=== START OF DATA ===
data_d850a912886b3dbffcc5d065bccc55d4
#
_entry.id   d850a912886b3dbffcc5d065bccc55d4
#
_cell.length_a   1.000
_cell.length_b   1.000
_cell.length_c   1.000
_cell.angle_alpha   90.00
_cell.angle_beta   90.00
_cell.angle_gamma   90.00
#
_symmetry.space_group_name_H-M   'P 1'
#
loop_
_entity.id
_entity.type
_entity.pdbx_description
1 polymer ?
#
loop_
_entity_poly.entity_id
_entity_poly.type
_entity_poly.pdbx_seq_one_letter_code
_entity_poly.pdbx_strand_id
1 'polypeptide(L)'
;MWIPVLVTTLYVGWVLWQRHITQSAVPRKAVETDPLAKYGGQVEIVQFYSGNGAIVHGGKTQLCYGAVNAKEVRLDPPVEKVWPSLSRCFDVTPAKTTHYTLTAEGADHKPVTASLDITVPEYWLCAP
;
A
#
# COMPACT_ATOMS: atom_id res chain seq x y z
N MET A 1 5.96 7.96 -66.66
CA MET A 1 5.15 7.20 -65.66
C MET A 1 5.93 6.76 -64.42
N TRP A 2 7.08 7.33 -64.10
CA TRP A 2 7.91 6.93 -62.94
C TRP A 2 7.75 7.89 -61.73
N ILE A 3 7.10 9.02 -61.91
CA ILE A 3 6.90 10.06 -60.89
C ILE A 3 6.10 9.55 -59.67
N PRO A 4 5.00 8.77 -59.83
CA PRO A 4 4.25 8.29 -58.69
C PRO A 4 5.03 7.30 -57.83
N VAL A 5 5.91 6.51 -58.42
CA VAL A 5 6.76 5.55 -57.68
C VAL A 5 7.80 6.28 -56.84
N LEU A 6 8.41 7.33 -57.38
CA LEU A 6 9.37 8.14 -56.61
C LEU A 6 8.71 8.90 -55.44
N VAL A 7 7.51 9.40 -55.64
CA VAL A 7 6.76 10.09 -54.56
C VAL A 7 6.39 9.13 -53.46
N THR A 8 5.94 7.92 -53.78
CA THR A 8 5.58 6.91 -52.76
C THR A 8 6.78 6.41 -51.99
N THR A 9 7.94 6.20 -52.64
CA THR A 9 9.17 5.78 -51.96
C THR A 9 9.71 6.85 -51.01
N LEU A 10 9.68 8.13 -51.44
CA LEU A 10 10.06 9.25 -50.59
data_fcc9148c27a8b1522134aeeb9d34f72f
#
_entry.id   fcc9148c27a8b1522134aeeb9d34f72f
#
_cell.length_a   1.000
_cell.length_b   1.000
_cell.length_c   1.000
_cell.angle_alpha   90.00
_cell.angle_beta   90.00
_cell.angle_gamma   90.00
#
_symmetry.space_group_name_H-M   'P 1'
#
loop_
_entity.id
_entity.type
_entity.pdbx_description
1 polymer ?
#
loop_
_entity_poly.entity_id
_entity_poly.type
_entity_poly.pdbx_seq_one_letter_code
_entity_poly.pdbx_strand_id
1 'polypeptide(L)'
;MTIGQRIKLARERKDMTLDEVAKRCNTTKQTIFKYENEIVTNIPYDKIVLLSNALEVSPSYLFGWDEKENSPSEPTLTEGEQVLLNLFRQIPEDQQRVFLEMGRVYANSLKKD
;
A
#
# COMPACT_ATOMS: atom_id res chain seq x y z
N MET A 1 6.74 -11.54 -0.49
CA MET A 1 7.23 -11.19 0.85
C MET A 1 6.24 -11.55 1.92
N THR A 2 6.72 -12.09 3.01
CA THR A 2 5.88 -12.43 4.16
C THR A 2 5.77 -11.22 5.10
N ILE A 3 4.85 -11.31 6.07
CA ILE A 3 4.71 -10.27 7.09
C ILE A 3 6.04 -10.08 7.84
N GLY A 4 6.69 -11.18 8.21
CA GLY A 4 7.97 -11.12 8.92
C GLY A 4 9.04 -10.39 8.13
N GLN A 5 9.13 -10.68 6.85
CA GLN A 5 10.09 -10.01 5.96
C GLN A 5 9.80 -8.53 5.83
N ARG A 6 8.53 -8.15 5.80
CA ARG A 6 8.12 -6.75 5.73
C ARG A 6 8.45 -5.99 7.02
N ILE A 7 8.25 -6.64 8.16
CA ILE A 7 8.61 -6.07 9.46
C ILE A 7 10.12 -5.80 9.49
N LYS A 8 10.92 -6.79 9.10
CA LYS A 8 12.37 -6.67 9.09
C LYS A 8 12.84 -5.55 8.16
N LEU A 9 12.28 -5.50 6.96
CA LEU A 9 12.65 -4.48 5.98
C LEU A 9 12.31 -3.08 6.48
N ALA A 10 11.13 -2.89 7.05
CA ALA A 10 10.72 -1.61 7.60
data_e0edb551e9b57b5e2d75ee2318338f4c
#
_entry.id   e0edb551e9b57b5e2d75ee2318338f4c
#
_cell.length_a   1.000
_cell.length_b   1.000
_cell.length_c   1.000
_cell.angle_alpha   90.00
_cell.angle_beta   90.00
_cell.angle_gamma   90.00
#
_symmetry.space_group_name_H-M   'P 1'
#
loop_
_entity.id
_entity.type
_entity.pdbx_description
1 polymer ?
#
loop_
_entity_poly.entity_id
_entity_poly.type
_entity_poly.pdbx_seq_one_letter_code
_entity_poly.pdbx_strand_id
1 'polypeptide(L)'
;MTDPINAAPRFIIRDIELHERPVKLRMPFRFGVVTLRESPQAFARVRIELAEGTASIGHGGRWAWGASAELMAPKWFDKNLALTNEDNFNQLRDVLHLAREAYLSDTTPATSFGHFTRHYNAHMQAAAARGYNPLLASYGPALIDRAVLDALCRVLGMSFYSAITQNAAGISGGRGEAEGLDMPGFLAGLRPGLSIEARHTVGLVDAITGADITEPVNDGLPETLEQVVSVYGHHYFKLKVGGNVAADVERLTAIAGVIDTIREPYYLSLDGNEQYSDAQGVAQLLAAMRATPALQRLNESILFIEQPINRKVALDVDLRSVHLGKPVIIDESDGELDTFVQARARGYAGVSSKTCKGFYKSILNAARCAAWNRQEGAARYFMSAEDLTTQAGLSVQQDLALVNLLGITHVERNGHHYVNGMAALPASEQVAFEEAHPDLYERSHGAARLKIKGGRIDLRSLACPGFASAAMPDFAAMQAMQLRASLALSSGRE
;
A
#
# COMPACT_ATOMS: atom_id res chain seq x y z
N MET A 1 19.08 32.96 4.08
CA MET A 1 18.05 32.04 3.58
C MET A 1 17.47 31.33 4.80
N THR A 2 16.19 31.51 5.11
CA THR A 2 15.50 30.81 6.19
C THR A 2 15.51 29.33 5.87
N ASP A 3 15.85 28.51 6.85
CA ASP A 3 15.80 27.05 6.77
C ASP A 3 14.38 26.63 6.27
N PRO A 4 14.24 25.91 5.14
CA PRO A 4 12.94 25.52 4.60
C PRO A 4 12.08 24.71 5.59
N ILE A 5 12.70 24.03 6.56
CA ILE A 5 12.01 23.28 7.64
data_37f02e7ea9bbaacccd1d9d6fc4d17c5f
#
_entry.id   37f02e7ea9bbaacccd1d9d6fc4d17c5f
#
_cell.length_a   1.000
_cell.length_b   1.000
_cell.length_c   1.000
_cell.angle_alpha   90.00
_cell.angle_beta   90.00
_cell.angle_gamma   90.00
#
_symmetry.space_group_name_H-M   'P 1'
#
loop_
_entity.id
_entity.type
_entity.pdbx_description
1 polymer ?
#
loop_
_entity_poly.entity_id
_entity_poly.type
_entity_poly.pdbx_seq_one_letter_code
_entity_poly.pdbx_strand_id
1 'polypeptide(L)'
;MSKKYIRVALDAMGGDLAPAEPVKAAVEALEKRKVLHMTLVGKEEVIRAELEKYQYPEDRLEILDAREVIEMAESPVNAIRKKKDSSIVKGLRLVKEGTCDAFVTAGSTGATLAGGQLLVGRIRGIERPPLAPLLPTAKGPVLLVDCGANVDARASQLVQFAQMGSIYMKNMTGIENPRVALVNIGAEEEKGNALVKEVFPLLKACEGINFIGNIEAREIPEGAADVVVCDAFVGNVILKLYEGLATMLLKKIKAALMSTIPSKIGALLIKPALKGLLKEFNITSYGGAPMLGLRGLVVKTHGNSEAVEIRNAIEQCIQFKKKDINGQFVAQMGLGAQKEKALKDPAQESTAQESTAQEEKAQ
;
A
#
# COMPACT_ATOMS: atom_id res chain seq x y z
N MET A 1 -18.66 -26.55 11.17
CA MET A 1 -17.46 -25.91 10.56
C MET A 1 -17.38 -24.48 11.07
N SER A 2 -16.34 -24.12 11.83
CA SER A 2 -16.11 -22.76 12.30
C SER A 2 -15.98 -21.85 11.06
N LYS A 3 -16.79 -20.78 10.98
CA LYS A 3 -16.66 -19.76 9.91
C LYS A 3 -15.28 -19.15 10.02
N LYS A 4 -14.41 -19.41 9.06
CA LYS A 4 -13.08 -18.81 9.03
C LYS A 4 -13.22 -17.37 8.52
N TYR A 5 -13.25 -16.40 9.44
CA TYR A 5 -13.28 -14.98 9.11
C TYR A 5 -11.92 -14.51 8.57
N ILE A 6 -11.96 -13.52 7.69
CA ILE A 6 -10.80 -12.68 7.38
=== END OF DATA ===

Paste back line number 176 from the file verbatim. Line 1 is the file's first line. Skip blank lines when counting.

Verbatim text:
loop_